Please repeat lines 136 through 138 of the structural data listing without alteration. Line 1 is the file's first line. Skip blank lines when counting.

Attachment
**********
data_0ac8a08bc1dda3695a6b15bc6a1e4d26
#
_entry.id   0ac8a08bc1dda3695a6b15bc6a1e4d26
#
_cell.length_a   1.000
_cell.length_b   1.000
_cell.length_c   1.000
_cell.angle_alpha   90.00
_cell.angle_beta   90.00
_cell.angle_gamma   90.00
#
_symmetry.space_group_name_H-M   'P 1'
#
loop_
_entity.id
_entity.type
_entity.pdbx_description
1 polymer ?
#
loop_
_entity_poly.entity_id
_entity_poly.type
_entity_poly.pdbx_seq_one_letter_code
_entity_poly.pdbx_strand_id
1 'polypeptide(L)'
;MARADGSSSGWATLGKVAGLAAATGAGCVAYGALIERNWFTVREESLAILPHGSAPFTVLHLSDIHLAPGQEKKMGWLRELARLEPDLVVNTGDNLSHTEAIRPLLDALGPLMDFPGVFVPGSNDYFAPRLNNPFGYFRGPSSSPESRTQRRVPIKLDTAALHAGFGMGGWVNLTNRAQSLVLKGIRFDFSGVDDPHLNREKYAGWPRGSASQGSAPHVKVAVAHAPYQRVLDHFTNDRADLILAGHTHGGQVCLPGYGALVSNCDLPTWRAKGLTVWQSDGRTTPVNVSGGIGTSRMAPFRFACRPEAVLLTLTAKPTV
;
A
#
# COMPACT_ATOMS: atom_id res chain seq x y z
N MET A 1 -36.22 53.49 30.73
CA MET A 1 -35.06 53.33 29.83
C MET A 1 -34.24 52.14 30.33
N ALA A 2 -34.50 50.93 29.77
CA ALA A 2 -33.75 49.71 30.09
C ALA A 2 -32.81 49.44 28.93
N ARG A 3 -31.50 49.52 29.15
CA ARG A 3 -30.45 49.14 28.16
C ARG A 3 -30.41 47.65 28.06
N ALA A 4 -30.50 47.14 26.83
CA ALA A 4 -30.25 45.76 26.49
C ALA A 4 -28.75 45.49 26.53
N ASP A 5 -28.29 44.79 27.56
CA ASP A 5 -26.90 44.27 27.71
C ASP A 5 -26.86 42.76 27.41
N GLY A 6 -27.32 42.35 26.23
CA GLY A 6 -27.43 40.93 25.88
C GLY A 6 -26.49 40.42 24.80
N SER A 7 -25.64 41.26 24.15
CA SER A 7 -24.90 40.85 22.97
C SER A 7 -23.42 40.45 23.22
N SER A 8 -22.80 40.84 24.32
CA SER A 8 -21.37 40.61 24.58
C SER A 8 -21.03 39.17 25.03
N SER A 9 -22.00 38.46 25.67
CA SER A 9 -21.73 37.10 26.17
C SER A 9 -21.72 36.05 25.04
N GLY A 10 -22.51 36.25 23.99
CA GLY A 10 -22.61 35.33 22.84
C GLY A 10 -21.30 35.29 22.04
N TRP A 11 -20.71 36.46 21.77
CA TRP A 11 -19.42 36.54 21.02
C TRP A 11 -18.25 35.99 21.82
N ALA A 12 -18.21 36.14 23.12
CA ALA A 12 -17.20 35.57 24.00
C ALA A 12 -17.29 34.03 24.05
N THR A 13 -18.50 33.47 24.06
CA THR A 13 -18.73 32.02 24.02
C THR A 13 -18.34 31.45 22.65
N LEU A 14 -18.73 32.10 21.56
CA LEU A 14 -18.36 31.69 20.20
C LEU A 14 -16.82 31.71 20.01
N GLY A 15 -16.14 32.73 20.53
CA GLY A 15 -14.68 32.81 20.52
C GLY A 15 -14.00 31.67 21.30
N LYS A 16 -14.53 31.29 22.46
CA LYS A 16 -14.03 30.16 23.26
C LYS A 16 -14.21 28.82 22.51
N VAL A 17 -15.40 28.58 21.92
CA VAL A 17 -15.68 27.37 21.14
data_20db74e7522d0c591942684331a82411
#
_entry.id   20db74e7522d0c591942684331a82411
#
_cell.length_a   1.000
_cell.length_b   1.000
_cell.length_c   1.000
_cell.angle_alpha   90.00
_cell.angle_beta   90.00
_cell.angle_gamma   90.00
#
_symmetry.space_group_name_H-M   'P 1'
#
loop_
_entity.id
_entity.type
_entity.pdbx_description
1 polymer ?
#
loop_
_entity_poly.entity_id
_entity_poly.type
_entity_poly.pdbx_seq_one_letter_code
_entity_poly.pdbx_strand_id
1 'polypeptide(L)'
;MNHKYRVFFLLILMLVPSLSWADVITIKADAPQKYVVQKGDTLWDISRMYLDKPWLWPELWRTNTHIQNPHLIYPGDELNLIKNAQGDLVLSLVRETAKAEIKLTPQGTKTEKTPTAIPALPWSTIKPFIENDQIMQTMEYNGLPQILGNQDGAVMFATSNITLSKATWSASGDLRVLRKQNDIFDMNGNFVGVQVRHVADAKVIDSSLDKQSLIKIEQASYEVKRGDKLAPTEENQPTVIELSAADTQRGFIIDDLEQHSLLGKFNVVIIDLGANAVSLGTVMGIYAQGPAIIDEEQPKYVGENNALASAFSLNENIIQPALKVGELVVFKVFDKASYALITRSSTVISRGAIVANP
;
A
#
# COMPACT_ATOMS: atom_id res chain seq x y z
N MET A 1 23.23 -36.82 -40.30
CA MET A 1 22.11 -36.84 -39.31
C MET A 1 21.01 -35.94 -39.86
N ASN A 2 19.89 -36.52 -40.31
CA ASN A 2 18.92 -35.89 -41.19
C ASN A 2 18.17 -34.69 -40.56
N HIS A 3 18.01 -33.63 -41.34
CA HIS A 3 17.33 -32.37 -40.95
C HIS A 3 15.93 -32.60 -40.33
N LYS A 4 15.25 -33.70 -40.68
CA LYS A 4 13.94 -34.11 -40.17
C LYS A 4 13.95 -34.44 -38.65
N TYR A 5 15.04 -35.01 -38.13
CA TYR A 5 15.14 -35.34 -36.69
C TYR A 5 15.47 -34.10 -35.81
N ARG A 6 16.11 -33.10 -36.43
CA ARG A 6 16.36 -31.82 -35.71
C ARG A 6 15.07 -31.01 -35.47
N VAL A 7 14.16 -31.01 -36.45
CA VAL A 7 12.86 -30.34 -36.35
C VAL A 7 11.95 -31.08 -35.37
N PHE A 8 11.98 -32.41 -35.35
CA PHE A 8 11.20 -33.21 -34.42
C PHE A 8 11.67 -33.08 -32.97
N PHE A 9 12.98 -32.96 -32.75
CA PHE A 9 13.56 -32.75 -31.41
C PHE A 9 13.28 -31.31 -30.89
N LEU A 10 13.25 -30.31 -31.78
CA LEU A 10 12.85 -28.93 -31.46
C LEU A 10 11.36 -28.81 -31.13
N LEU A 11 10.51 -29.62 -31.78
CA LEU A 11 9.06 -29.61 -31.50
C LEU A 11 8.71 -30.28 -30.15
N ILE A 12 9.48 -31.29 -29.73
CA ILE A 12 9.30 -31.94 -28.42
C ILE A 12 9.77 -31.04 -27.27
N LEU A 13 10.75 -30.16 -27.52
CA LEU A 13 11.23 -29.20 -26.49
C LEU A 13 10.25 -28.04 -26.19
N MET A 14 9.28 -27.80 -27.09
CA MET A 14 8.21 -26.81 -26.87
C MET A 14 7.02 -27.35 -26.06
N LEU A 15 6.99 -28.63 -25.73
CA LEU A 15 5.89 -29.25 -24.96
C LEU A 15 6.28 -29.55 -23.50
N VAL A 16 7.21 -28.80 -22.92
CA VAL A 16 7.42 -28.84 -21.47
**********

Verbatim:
CA PHE A 9 13.56 -32.75 -31.41
C PHE A 9 13.28 -31.31 -30.89
N LEU A 10 13.25 -30.31 -31.78